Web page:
Prosecution: Penn State execs hid child sex claims against football coach

STATE COLLEGE, Penn. — Penn State coaching legend and Second Mile founder Jerry Sandusky was arraigned Saturday on more than 40 charges alleging sex crimes involving minors.

Sandusky, who was once considered a likely successor to Nittany Lions head coach Joe Paterno, was arraigned before District Judge Leslie Dutchcot, and released on $100,000 unsecured bail. He was also ordered not to have any contact with children.

Attorney General Linda Kelly and state police Commissioner Frank Noonan issued a news release Saturday announcing the filing of criminal charges against not only Sandusky, but against Penn State Athletic Director Tim Curley and Gary Schultz, senior vice president for finance and business at Penn State.

Sandusky has been the subject of a state grand jury investigation for the past two years. The (Harrisburg) Patriot-News in March broke the story of the investigation, reporting that it began in 2009, when a 15-year-old told authorities that Sandusky had inappropriate contact with him over a four-year period, starting when he was 10.

When told of the state court fliing against Sandusky on Friday, the mother of one of the alleged victims told the Patriot-News: "I just got goosebumps, seriously."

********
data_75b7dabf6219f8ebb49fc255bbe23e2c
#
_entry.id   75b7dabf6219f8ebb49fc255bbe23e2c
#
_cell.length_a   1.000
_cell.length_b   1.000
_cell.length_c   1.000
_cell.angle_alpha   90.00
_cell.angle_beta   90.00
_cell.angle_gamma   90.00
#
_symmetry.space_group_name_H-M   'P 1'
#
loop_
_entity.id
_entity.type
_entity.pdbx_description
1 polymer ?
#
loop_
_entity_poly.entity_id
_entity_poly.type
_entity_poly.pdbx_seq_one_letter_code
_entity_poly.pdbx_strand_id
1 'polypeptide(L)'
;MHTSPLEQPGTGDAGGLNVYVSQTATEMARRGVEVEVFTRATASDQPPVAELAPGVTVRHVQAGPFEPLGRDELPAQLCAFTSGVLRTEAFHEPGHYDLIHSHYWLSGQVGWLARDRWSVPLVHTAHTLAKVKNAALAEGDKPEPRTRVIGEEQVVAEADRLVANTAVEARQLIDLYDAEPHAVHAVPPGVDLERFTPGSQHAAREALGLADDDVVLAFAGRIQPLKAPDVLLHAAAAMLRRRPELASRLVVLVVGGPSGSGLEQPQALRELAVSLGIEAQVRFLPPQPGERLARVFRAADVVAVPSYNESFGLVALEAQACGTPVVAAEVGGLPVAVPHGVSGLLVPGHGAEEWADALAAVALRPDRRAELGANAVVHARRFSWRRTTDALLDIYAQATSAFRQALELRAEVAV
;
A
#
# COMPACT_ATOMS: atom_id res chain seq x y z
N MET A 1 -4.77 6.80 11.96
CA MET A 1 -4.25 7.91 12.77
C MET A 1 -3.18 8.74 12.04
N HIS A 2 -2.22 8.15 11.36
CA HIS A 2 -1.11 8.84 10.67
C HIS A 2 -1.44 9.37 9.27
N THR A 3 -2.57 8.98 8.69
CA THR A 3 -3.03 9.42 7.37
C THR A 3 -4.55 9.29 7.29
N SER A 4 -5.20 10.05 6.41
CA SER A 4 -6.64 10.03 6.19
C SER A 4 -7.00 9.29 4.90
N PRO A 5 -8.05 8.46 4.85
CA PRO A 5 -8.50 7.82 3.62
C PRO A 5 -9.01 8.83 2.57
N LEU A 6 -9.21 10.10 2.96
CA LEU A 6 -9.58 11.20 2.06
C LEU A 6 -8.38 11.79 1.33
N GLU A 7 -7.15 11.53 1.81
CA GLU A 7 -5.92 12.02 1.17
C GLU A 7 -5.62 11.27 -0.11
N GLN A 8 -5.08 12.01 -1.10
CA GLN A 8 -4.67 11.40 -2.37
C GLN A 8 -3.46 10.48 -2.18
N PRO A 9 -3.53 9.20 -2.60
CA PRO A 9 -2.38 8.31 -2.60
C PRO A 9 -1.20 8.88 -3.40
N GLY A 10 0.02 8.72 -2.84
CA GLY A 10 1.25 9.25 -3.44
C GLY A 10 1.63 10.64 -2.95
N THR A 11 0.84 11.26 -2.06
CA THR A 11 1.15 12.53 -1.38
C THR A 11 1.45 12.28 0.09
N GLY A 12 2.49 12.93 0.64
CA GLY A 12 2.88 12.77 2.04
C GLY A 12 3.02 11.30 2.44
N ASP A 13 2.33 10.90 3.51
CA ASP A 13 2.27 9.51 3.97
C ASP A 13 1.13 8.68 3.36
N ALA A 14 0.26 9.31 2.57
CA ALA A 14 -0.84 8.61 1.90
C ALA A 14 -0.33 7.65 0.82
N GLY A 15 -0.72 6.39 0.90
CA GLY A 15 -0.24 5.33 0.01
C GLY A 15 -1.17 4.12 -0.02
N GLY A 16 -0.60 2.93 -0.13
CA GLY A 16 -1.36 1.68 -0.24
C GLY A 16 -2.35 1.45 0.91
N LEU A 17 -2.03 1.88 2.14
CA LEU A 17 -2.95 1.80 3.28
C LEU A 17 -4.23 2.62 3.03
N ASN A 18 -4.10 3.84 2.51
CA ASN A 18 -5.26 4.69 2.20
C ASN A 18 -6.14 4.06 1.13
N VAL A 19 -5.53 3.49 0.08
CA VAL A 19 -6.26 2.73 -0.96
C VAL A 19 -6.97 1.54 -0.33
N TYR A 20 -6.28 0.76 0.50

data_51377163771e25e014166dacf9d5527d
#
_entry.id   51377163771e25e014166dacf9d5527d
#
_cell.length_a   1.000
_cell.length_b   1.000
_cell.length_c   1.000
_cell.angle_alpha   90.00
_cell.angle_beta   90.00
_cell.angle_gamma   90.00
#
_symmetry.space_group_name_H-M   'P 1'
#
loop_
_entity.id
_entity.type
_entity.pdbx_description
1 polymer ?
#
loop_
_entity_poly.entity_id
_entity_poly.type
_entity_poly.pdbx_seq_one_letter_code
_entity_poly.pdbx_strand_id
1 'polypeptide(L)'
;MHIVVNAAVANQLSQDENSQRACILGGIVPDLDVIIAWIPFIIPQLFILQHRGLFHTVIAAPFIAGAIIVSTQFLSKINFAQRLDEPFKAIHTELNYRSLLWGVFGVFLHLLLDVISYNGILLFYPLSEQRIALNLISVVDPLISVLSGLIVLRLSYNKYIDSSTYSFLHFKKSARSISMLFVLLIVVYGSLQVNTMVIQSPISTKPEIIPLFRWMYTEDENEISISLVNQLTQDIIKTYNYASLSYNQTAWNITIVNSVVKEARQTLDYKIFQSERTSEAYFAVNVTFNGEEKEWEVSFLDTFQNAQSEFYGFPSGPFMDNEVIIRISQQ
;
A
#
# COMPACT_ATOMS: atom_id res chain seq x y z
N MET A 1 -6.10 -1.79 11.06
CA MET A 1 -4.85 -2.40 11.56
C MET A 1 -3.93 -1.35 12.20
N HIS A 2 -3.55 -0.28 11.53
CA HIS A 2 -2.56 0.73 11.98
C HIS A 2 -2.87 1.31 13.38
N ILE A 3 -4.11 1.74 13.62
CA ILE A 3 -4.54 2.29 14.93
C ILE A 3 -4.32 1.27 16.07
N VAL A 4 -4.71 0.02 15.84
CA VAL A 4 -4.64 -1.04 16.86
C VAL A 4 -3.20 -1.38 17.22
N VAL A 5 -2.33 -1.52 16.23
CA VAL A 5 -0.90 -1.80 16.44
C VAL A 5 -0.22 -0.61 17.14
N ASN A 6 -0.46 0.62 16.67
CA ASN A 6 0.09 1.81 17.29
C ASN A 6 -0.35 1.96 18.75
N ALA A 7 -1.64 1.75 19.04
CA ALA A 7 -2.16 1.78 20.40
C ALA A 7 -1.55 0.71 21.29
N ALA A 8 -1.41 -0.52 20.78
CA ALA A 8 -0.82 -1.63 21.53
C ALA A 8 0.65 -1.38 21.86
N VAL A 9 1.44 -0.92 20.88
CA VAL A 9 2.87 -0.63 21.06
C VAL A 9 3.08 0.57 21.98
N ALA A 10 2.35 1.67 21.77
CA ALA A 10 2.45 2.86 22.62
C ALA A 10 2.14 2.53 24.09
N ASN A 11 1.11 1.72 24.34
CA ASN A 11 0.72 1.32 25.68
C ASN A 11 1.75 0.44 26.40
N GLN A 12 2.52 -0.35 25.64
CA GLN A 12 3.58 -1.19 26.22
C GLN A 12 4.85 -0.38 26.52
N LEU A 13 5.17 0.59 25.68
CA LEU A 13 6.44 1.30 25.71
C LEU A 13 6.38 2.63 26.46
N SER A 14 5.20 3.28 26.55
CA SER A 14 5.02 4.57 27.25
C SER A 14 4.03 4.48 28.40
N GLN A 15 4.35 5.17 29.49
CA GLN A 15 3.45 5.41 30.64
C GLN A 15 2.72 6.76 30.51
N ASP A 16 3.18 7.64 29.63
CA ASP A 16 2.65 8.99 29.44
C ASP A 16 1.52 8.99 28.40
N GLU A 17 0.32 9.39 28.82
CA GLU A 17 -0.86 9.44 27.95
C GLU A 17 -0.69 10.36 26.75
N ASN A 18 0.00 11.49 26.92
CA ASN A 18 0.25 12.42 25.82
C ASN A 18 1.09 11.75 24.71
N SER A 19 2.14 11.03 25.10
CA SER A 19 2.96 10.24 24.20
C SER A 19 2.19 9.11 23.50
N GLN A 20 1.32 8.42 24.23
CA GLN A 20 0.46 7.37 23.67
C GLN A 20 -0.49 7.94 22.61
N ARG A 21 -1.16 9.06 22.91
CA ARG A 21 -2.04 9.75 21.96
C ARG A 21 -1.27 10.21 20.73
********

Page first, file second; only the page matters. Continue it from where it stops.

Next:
"I just lived with this for so long, and it killed me when people talked about him like he was a god, and I knew he was a monster," she said.

"This is a case about a sexual predator who used his position within the university and community to repeatedly prey on young boys," Kelly said.

"It is also a case about high-ranking university officials who allegedly failed to report the sexual assault of a young boy after the information was brought to their attention, and later made false statements to a grand jury that was investigating a series of assaults on young boys," she said.

The charges against Sandusky are related to sexual advances against eight young men between 1994 and 2009, according to the Attorney General's office. The charges include 21 felonies, including involuntary deviate sexual intercourse with a person younger than 16, aggravated indecent assault on a person younger than 16, indecent assault against a person younger than 13.

Sandusky's attorney, Joseph Amendola, said after the arraignment that he had not had the opportunity to read or review the charges, or discuss them with Sandusky, so could not comment on them.

However, he said, “As you know, he’s maintained his innocence and he’s been aware of these allegations now for over three years.

"He came back to State College voluntarily last night from out state, he was visiting relatives, and when he was told that he needed to be here today as opposed to returning on Monday when he planned to return, he drove back last night to face these charges. So, we’re hopeful that after we review this, we’ll have some resolution in mind and we’ll go from there.”

Amendola said he was unaware, as of Saturday morning, of the charges against Schultz and Curley.